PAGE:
This week, I’ve gone spelunking in the wild, ferocious world of the Adirondack rail-trail debate. Trust me, it’s a rabbit hole of zeal and rhetoric that Lewis Carroll couldn’t have dreamed up.
Because I live in the Adirondacks and have good friends on both sides of the debate, my Facebook page and my email box are full of people chiming in and sounding off.
The trouble here isn’t that people have strong opinions. That’s great. In fact, I think the debate has inspired both sides to come up better, more exciting ideas.
The problem is that both sides — those who want a new recreational trail and those who want a refurbished tourism train — have gotten downright mean, each accusing the other at various times of dishonesty, bullying and mean spiritedness.
Remember what’s at stake here. Two essentially fun ideas about a really cool asset in the Adirondacks.
And remember that both sides have legitimate arguments to make, the one camp pushing for a vision of a rail line that ferries visitors into the heart of the Adirondack wilderness, the other camp pushing for a less costly multi-use trail that would also open new kinds of access.
Yes, both sides have stretched their arguments on occasion, picking and choosing numbers to fit the story they’re trying to tell. But no more than people always do when trying to win a debate.
I’ve seen plenty of spin here, but no outright deception and nothing I would describe as underhanded — from either faction. Both groups, in fact, clearly believe that their narrative is true.
Which brings us to this week.
State officials decided not to buy into the us-versus-them-take-no-prisoners narrative that’s been brewing.
Instead of holding a series of rail corridor meetings where people spouted off and hissed at each other, repeating the same old arguments, the DEC and DOT held a much more holistic series of planning meetings.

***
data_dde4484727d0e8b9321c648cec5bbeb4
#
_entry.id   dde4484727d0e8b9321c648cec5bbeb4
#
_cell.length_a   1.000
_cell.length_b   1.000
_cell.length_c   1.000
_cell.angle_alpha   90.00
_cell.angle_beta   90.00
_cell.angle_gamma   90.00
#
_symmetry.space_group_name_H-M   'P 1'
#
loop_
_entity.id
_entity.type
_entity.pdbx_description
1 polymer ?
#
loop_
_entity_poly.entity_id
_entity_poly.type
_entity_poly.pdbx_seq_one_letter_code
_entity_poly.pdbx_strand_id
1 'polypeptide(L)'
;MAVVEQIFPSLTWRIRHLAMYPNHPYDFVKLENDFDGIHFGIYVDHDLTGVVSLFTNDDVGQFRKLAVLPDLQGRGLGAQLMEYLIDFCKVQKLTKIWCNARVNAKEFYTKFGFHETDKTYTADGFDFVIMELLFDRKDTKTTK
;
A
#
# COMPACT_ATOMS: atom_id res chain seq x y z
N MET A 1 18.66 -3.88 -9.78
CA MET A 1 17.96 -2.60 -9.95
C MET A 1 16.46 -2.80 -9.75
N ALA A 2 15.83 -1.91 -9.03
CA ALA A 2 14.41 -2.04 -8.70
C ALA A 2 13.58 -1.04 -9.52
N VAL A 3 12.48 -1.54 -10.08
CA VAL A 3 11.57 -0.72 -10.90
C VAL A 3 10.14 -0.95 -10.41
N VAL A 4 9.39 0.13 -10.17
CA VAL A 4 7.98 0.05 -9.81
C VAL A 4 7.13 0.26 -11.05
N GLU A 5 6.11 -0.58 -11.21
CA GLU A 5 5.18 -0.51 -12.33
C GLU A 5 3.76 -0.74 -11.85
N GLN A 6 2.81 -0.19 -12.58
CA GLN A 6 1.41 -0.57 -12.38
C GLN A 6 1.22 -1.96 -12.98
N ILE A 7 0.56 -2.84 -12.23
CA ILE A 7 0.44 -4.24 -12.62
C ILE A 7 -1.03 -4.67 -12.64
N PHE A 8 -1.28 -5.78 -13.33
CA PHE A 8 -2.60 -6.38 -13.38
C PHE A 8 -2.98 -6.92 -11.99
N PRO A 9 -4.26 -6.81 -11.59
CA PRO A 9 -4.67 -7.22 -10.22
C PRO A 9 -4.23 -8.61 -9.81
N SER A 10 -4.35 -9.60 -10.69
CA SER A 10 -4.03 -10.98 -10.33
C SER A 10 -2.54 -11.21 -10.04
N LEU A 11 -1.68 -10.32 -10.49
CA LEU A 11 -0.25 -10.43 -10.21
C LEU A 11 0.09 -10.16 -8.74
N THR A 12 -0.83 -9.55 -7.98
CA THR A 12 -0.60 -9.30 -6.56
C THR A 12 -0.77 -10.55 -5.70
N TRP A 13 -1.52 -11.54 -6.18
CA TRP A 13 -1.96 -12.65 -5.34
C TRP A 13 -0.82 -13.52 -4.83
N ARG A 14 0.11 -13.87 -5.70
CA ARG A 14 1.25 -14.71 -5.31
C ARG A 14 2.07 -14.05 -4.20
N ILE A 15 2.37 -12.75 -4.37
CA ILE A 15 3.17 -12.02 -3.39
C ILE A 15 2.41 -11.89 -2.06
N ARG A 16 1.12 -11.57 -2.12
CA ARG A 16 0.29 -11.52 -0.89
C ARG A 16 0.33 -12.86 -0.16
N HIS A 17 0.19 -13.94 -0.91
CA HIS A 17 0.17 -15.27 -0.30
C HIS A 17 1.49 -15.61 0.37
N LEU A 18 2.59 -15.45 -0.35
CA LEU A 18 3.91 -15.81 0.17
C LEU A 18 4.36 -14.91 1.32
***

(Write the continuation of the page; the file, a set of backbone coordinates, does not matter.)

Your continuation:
Participants broke up into small groups. The public had an opportunity to talk one-on-one with state experts from the Conservation and Transportation departments, offering their opinions, sharing their views of the facts.
I heard a few people complaining about the format, some passionately. They demanded an old school forum. They demanded that their questions and suspicions be addressed immediately.
And I get it. Normally, I’m not a huge fan of bureaucrats trying to stage manage events like this, but as far as I could see the exercise actually worked.
People had a chance to be heard and to shape an important public discussion, without raising the temperature even higher.
So this is one case where maybe the public can take a page from the government bureaucrats. Take a deep breath. Remember that the people on the “other side” are actually your neighbors and friends.
Remember that we’re talking about a tourism rail corridor, not the future of Mideast peace.
And do your best to listen and to think hard about your own positions and your own tone. Remember that, whatever your position, you’re asking the other camp to make some big, painful concessions.
Train supporters are asking the public to pony up a lot of money to pay for their vision of a tourism railroad that runs through the heart of the wilderness. And to trust them with another decade or so of management of this valuable corridor. That’s big.
Trail supporters, meanwhile, are asking people who care deeply about this train line — its history, its potential — to give up a dream that they’ve struggled mightily to bring to life. That’s huge.
I could be wrong, but I suspect that the “winning” side here will be the one that shows the most humor, compassion, and flexibility as this process moves forward.
I know this sounds like a full-blown finger wag. And yeah, guilty as charged. But of all the big public debates I’ve covered in the Adirondacks, this may be the one that has the least credible rationale for ugliness and vitriol.